The "Burpless Tasty Green" also does well outside, and has been bred to be easily digestible. The fruits are relatively small, but sweet and juicy without the bitterness that some varieties are prone to.

You may not even recognise the "Crystal Apple" variety as a cucumber because it's round and yellow rather than long and green. They were introduced to the UK from New Zealand and have been cultivated since about 1894. The variety is also known as the "Lemon Cucumber" or "Crystal Lemon". The fruit is about the size of an apple, and the colour of a lemon, but the flavour is 100% cucumber.
3. Fathead, Night of Passion, Flaming Purple

Answer: Lavender

In my garden I have the lavender varieties "Hidcote" and "Munstead", but the names of these three are far more evocative, to me they sound like champion race horses! Perhaps it's because these three are all French lavenders while the more mundane names belong to English lavenders. The main differences are that French lavenders are larger, bloom for longer, and have a much fainter scent than English lavenders. If you want the characteristic lavender scent then choose an English lavender. Bees are not fussy and are attracted to either type.

These three varieties all have the rounded flower heads topped with tufts of purple petals-like leaves (bracts), characteristic of French lavender. "Fathead" has particularly large flowerheads, while "Flaming Purple" has very long bracts which give it the appearance of an exploding firework.
4. Vegetable Spaghetti, Custard White, Turk's Turban

Answer: Squash

The squash family is extremely large and varied and includes well-known vegetables such as courgettes (zucchini), pumpkins and marrows. I tend to grow courgettes, which need very little attention, just a bit of sunshine and regular watering, and the fruits seem to almost expand in front of my eyes, which calls for creativity in the kitchen to use up the harvest. Courgette brownies anyone?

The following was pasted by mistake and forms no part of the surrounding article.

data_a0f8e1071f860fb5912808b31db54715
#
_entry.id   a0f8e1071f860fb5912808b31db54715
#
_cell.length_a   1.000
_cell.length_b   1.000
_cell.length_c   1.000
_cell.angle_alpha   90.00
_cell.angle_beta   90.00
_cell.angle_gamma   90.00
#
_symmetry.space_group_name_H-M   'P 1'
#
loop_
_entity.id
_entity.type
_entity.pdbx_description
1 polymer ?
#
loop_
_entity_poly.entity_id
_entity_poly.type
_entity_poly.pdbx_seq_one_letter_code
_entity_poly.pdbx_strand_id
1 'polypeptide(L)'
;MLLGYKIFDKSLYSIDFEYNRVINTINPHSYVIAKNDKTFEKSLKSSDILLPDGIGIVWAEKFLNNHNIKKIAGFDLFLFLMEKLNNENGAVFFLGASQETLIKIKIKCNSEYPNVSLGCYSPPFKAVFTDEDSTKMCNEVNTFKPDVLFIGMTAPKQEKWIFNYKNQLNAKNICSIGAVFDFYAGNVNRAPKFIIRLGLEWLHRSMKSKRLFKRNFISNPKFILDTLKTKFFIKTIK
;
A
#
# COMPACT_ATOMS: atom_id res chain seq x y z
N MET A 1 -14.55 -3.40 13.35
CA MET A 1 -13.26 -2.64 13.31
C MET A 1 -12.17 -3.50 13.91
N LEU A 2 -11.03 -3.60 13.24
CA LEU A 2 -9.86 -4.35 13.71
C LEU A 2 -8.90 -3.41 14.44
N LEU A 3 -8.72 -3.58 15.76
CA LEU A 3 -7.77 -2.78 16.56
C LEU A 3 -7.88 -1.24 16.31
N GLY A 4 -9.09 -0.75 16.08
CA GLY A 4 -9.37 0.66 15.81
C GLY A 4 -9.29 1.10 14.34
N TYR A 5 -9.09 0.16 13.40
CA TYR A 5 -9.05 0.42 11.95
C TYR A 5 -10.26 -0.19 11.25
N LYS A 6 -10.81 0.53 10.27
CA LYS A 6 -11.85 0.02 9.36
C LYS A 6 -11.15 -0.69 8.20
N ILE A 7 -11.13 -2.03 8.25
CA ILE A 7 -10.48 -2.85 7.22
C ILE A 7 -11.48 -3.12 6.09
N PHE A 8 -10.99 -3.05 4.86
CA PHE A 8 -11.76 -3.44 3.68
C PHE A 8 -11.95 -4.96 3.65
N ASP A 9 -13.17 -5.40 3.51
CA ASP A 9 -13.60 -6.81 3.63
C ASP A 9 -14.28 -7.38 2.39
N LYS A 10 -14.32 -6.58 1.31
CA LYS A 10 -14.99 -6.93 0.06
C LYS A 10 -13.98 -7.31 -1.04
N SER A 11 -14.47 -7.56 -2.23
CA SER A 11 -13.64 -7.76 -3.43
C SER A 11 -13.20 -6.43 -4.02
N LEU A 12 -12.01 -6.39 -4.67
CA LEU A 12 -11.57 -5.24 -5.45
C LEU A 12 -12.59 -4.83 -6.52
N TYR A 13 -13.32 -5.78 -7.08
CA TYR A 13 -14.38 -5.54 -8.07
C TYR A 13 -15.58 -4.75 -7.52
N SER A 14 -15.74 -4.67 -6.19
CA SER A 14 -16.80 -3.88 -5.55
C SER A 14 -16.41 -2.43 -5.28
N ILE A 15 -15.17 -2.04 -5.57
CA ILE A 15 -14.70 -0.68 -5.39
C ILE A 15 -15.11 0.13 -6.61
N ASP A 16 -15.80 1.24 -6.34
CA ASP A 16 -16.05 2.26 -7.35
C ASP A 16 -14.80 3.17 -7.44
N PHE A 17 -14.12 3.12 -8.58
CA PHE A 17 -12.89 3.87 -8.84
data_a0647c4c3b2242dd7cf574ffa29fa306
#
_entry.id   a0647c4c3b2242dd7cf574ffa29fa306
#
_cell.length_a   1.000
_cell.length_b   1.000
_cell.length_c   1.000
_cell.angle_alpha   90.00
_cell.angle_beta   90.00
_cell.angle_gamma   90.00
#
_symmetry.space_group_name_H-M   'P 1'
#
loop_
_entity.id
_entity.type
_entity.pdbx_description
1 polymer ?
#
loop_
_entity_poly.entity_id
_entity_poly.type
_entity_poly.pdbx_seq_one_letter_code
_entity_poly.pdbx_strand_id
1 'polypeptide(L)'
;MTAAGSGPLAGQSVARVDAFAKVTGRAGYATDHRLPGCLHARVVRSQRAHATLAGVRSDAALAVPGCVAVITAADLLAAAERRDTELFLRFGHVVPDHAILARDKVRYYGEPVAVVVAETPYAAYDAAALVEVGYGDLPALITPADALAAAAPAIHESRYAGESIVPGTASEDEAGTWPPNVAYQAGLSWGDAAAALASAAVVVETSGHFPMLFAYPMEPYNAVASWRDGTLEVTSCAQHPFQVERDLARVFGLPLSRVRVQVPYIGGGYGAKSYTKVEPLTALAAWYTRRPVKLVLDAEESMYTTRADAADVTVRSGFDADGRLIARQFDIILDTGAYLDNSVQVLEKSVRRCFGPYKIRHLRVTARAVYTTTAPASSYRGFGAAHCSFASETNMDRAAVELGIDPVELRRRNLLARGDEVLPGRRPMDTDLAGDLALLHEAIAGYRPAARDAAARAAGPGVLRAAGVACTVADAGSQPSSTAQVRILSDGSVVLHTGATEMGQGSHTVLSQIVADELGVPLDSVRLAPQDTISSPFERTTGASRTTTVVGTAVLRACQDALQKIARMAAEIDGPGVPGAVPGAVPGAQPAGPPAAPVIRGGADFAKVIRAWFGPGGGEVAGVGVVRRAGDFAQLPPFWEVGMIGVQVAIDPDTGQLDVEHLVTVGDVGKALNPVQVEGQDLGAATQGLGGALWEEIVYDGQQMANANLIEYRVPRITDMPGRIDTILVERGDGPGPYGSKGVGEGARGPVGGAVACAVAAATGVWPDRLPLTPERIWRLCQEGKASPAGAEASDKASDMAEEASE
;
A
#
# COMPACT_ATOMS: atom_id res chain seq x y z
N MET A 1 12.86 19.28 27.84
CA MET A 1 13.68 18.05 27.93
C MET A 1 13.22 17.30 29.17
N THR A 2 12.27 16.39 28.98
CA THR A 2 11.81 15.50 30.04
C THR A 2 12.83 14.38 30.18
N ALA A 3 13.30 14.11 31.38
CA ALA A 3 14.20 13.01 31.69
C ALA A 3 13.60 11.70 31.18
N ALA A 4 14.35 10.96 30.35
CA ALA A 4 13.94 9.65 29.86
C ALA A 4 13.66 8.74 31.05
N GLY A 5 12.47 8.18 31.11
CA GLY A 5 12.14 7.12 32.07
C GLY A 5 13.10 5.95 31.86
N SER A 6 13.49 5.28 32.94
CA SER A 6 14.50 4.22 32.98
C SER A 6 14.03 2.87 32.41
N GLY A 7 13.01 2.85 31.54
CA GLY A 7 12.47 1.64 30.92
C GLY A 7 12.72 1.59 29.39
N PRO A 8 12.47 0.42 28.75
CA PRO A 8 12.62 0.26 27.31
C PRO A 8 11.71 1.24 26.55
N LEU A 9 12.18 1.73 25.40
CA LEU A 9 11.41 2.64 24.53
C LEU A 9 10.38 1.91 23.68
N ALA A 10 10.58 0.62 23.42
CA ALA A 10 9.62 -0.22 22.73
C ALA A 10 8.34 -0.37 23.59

There are so many interesting varieties of squash available. The "Vegetable Spaghetti" is an oval, straw-coloured squash with yellow flesh. It is part of the family of spaghetti squashes whose flesh looks solid when raw, but when cooked it falls apart into spaghetti-like ribbons.

The "Custard White" is a flat, white, flying-saucer shaped squash, while the "Turk's Turban" looks like two half-squashes stuck together with a large rounded base and a smaller rounded cap on top, a little like a cottage loaf.
5. Senshyu Yellow, Shakespeare, Red Baron

Answer: Onion

If you got this one right you can claim to "know your onions". There is certainly plenty to know and the differences between UK and US terminology can lead to getting your onions in a tangle. What in the US is a "yellow onion" is a "brown onion" (or just "onion") in the UK, and "green onions", "scallions", "salad onions" and "spring onions" are used interchangeably to refer to small onions with green tops. We do seem to agree on the red onion at least - though I'd argue that they're actually more purple.